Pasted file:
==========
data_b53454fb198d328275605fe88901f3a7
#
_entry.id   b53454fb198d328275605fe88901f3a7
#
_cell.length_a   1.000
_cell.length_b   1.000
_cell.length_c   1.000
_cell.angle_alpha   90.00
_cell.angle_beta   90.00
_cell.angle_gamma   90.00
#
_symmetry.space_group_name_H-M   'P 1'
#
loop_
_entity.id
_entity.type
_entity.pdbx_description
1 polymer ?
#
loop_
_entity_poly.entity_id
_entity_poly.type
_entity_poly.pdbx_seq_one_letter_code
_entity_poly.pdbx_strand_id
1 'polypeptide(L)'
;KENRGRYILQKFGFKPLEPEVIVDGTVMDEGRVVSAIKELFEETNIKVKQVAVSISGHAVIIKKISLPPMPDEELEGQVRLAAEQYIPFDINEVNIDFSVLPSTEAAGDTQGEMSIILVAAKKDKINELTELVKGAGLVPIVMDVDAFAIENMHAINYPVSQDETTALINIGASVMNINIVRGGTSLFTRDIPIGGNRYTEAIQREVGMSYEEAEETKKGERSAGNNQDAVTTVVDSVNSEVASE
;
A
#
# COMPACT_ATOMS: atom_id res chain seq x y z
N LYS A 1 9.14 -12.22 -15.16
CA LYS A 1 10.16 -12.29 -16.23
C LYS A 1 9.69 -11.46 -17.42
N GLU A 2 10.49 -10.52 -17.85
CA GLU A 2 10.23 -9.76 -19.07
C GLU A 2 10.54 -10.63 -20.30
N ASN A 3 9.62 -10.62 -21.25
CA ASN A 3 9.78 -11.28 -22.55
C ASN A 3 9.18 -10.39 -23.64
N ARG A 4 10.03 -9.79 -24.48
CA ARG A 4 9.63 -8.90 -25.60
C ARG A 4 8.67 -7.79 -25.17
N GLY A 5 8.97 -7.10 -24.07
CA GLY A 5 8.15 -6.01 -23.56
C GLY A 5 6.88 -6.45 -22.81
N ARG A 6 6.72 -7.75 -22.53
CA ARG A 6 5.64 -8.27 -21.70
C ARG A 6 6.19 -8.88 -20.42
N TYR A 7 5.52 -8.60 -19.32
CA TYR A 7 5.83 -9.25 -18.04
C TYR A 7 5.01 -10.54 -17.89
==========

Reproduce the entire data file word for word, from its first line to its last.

data_b53454fb198d328275605fe88901f3a7
#
_entry.id   b53454fb198d328275605fe88901f3a7
#
_cell.length_a   1.000
_cell.length_b   1.000
_cell.length_c   1.000
_cell.angle_alpha   90.00
_cell.angle_beta   90.00
_cell.angle_gamma   90.00
#
_symmetry.space_group_name_H-M   'P 1'
#
loop_
_entity.id
_entity.type
_entity.pdbx_description
1 polymer ?
#
loop_
_entity_poly.entity_id
_entity_poly.type
_entity_poly.pdbx_seq_one_letter_code
_entity_poly.pdbx_strand_id
1 'polypeptide(L)'
;KENRGRYILQKFGFKPLEPEVIVDGTVMDEGRVVSAIKELFEETNIKVKQVAVSISGHAVIIKKISLPPMPDEELEGQVRLAAEQYIPFDINEVNIDFSVLPSTEAAGDTQGEMSIILVAAKKDKINELTELVKGAGLVPIVMDVDAFAIENMHAINYPVSQDETTALINIGASVMNINIVRGGTSLFTRDIPIGGNRYTEAIQREVGMSYEEAEETKKGERSAGNNQDAVTTVVDSVNSEVASE
;
A
#
# COMPACT_ATOMS: atom_id res chain seq x y z
N LYS A 1 9.14 -12.22 -15.16
CA LYS A 1 10.16 -12.29 -16.23
C LYS A 1 9.69 -11.46 -17.42
N GLU A 2 10.49 -10.52 -17.85
CA GLU A 2 10.23 -9.76 -19.07
C GLU A 2 10.54 -10.63 -20.30
N ASN A 3 9.62 -10.62 -21.25
CA ASN A 3 9.78 -11.28 -22.55
C ASN A 3 9.18 -10.39 -23.64
N ARG A 4 10.03 -9.79 -24.48
CA ARG A 4 9.63 -8.90 -25.60
C ARG A 4 8.67 -7.79 -25.17
N GLY A 5 8.97 -7.10 -24.07
CA GLY A 5 8.15 -6.01 -23.56
C GLY A 5 6.88 -6.45 -22.81
N ARG A 6 6.72 -7.75 -22.53
CA ARG A 6 5.64 -8.27 -21.70
C ARG A 6 6.19 -8.88 -20.42
N TYR A 7 5.52 -8.60 -19.32
CA TYR A 7 5.83 -9.25 -18.04
C TYR A 7 5.01 -10.54 -17.89